The story of Zhou Yang might.
A group of Chinese doctors this week sparked a national sensation after they posted an account of how they dug into Quanjian’s ad campaigns and found a cancer-stricken 4-year-old girl in northern China who was taken off chemotherapy in 2012 on the advice of executives from Quanjian, who gave her jujube powder and gromwell root oil aromatherapy. The executives plastered Zhou Yang’s face on a countrywide ad campaign for their cancer therapy, the doctors said. Zhou Yang’s parents eventually put her back on chemo, but she died in 2015.
The story of little Yang — and other accounts collected by the doctors of Quanjian’s alleged quackery — went viral this week as soon as it hit a Reddit-like Chinese forum called DXY.cn, getting hundreds of thousands of shares and dominating Chinese social chatter.
The online allegations against Quanjian, which spurred blanket media coverage and a government investigation, touched a sore spot in China, where outrage is building among citizens over bogus health-care products and misleading ads that take advantage of poor consumer education, particularly among the elderly and poor.
The story also raised the question of whether a group of citizens can take down a corporate giant in a country where whistleblowers face huge risks and retaliation, as seen in other recent cases.
Quanjian has flatly denied the doctors’ account and said it would sue to protect its reputation. But it has already taken a massive hit. Major Chinese e-commerce platforms — including JD.com, Suning and Vipshop — removed all Quanjian products on Thursday. Regulators in Tianjin, where Quanjian’s headquarters is located, launched an investigation and said they would try to verify the allegations in DXY’s post.
“We have demanded that Quanjian make a comprehensive and honest clarification on this issue,” the government investigators said Thursday.
In their initial blog post on DXY.cn, the doctors said Quanjian first talked in 2012 to the family of Zhou Yang, who had been diagnosed with a rare type of cancer, persuading them to suspend the girl’s chemotherapy and switch to alternative treatment.
The DXY article claimed that Yang’s father — a farmer with little education — made the decision after meeting at Quanjian’s headquarters with its chairman, who allegedly vouched for the efficacy of his company’s homeopathy.
“We talked for about 40 minutes, and he told us Quanjian is China’s largest base for the research and development of traditional Chinese medicine, and that it had a secret anti-cancer drug that could cure my daughter,” the father, who goes by the pseudonym Zhou Erli, told the Shanghai-based news portal ThePaper.com this week.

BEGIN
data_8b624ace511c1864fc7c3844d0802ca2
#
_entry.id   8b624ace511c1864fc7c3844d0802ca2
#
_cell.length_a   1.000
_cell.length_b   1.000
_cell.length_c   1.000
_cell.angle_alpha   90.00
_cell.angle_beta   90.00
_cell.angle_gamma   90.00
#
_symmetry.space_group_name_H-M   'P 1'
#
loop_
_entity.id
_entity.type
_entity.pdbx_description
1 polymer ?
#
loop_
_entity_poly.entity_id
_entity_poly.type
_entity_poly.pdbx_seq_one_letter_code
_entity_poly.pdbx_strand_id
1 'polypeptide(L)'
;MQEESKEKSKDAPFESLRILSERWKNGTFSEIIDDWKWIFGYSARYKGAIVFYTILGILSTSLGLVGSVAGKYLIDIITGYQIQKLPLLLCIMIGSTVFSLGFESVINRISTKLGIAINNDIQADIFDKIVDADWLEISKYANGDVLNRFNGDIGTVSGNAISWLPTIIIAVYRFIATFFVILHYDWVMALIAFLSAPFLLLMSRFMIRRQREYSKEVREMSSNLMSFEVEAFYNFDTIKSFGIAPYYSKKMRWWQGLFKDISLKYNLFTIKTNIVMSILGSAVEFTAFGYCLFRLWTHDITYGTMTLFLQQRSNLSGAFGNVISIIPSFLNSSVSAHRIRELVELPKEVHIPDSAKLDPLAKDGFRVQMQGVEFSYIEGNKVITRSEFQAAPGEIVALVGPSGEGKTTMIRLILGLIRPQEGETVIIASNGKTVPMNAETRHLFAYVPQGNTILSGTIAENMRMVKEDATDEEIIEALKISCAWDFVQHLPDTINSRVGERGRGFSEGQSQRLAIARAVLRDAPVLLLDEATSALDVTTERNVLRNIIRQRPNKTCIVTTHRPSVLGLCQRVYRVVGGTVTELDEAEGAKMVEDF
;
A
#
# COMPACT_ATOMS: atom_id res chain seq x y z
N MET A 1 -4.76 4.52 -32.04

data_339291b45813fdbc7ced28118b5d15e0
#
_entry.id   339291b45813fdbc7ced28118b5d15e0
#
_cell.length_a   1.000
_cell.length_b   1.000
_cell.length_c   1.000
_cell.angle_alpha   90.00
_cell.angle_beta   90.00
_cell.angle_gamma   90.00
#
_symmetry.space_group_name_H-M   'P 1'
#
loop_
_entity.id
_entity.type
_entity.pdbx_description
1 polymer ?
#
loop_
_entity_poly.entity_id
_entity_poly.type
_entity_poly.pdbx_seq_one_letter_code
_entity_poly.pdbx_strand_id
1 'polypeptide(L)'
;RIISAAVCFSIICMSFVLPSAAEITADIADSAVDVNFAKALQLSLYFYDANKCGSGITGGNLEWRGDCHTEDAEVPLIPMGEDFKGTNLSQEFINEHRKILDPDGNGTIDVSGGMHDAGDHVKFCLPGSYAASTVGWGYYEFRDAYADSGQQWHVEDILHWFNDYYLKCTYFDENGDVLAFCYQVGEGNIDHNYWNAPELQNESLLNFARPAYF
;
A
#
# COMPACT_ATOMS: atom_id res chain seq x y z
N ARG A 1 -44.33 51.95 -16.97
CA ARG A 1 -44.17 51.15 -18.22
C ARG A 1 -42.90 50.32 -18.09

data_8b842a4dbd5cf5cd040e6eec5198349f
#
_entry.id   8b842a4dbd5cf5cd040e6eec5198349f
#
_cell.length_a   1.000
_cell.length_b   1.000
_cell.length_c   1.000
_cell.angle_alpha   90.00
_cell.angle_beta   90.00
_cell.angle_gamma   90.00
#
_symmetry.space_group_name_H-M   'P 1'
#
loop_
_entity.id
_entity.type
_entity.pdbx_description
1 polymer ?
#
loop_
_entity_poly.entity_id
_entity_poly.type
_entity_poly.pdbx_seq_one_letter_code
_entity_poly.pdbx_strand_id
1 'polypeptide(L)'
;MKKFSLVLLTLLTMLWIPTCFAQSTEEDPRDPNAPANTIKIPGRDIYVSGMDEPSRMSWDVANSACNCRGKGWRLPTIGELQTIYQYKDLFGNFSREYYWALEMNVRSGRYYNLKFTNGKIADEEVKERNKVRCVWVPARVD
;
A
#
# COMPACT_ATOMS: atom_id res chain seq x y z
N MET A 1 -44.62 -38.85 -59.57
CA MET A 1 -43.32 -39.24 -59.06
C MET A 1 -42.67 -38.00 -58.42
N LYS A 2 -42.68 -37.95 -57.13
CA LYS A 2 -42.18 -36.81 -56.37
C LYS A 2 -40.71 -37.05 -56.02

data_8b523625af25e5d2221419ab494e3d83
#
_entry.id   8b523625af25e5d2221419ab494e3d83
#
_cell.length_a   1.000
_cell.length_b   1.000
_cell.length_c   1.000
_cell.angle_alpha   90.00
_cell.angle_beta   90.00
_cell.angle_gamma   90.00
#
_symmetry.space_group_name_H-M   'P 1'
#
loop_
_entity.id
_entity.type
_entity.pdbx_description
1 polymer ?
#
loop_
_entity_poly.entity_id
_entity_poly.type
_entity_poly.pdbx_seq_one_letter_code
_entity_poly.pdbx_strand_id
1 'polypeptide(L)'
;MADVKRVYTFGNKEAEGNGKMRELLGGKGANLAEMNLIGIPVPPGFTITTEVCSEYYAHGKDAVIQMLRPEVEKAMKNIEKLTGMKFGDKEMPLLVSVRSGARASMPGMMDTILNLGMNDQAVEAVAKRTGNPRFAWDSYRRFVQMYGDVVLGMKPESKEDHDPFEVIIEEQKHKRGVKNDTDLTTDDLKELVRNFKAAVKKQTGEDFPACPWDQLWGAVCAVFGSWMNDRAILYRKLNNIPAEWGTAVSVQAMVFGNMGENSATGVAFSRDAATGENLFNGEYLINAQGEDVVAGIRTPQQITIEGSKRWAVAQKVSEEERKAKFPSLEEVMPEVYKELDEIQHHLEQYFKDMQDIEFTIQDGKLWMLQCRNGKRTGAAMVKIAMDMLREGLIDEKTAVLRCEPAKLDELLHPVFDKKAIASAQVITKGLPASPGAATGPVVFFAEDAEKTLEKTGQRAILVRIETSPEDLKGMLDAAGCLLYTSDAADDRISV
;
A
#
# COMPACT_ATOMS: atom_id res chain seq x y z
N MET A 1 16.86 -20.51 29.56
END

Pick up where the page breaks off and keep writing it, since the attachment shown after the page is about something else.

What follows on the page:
Quanjian’s anti-cancer remedies, which included sachets of jujube powder for oral intake and gromwell-root oil for aromatherapy, did not stop malignant germ-cell tumor growths in Yang, the father said.
In March 2013, the girl had to be sent back to the hospital for regular treatment. But Yang’s family found that Quanjian had started using the girl’s photos without permission in its online advertising to tout its “miraculous” anti-cancer therapies.
Zhou Erli sued the company in early 2015 over misleading marketing but lost due to insufficient evidence. His daughter died in December that year.
“It was an outright lie, and my daughter had to take those medications for four whole months,” the father said this week.
DXY's “in-depth” report cited a dozen court judgments and previous media reports.
In response, Quanjian released a statement Wednesday saying it never claimed that the company’s therapies cured Zhou Yang. In addition, the company accused DXY of libel and threatened legal action if it did not issue a retraction and apology.
But the doctors on DXY, who signed their real names in posts, did not back down. They said they stand by their allegations and accused Quanjian of also running pyramid schemes and failing to disclose its products’ safety data.
"We are responsible for every single word we have said, and even welcome a lawsuit from Quanjian,” the doctors said in their latest post.
Many Chinese say they believe the doctors who were going after the medical behemoth. In fact, the risks of going up against powerful companies in China are well known. Earlier this year, a Chinese physician was arrested for criticizing a traditional medicinal liquor brand called Hongmao, which claimed that it could cure ailments for the elderly.
The doctor was released after spending almost 100 days in jail, but the case prompted widespread fears that it could set a precedent and silence scientific debate about traditional remedies.
Sean Tan, a 28-year-old office worker in the southern city of Guangzhou, expressed concerns over the ability of big companies to use criminal law to punish critics.
“DXY will find itself facing pressure from all around,” Tan said. “After all, Quanjian has got powerful supporters and could do anything to protect its own interests.”
Quanjian also owns the Chinese Super League soccer team Tianjin Quanjian, as well as more than 600 hospitals and 7,000 health-care clubs across China. Quanjian’s founder, Shu Yuhui, who has described himself as a “gentleman merchant” and purveyor of time-honored recipes, is said to be worth $1.5 billion.
“It is not impossible for Quanjian to seek retaliation against whistleblowers in the same way Hongmao Liquor is doing,” Tan added.
Zhou Erli, the father, said he plans to file another lawsuit against the company in the coming weeks, given the renewed attention to his case.
“Now I have enough evidence to prove that they had tricked us,” Zhou said. “I want to live to see the day when Quanjian gets the punishment it deserves.”